That Deadman Dance - Kim Scott (2010)
Noongar writer Kim Scott conjures an unwritten history. Set in the years following white settlement in Western Australia, our narrator Bobby Wabalanginy nails it when he realises of his new colonial cohabiters; ‘we all learned your stories, but you were never interested in learning ours’. Indeed, the voices of the Noongar people are lost to history in the purest sense, so Mr. Scott wants to take us back there and show us what it would have been like, but, like a memory we can only see it through a cloudy gauze, like staring through smoke.
This is an important story and it’s an important story to tell correctly. The task Mr. Scott has set himself is ambitious; to tell the story of Australian colonisation with a First Nation voice, the kind of task that takes an incredible amount of subtlety and finesse, the kind of task many writers have failed to pull off elegantly. There is perhaps a parallel to be made between the lyrical, almost whimsical, writing Scott uses and the book's incredible setting of South West Australia in the first half of the 19th C, both are mythic and unreal, fluid and insubstantial as a memory.
The narrative is impressionistic rather than linear, a style that I have read is supposed to mirror the story telling of Scott's ancestors. The subtlety of the writing is also matched by the subtlety of the narrative. There is no evil, only ignorance and badly executed good intentions, the ripple effect of actions in a distant memory scar the present and the future. The story of colonial devastation is not a new pasture for fiction, but it has perhaps never been told with such subtlety, and herein lies my gripes. Is it possible to tell a story with too much subtlety? There were a few times in this story when I began to wonder if what I was reading was part of a narrative or just writing. This isn't necessarily a problem, lyrical, poetic writing is some of my favourite (see my undying love for Cormac McCarthy's Blood Meridian) but I need it to be anchored to some sort of scaffold, I need a reason to keep turning the pages. In fact, at times I found this book completely joyless, the subtly of the technique came to feel a bit measured and lacking in any literary spontaneity. Of course, in a book about such complex subject matter one should hardly expect a thrill ride, but there must be a richer middle ground than this. I would say that this is a uniquely Australian problem, I found this book very similar to Thea Astley's The Multiple Effect Of Rain-shadow, a kind of spooky, dreamlike writing spearheaded by Tim Winton and that may capture something unique about the Australian landscape but I just don't find enjoyable to read.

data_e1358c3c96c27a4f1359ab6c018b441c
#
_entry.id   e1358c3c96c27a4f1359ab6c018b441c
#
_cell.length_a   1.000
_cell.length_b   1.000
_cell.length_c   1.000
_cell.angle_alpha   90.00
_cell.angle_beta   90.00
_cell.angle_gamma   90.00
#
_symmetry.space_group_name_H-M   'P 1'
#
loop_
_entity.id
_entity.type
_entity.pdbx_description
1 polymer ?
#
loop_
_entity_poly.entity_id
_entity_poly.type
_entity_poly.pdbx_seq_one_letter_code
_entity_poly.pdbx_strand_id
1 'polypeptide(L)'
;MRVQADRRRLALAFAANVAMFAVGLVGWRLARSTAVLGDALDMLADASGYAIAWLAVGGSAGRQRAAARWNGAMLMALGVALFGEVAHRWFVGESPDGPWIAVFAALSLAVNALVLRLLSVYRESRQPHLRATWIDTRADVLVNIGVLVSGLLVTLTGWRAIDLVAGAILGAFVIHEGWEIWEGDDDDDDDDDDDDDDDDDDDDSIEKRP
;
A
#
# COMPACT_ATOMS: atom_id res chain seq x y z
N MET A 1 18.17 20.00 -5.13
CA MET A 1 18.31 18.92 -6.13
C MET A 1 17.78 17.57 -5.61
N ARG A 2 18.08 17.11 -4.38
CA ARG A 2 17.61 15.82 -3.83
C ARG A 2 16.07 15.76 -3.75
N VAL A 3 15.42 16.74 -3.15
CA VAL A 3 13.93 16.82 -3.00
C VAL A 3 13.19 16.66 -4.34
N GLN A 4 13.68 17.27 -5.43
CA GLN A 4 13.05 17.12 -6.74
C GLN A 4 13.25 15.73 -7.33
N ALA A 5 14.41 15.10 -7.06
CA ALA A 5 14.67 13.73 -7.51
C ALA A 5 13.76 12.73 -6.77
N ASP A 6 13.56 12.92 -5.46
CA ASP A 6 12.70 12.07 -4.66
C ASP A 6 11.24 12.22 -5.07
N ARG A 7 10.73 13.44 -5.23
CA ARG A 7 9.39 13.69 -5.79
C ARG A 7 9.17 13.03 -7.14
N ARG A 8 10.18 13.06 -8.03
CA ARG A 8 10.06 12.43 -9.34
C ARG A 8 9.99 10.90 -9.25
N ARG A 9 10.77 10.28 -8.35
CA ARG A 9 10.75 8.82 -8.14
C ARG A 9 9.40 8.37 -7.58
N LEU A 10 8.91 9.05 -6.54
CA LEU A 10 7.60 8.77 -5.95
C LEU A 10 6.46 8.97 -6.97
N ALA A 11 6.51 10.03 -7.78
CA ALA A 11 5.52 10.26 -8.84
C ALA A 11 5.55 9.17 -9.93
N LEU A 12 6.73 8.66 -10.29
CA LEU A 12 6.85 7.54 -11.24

Declan Melia (Brusnwick Chapter)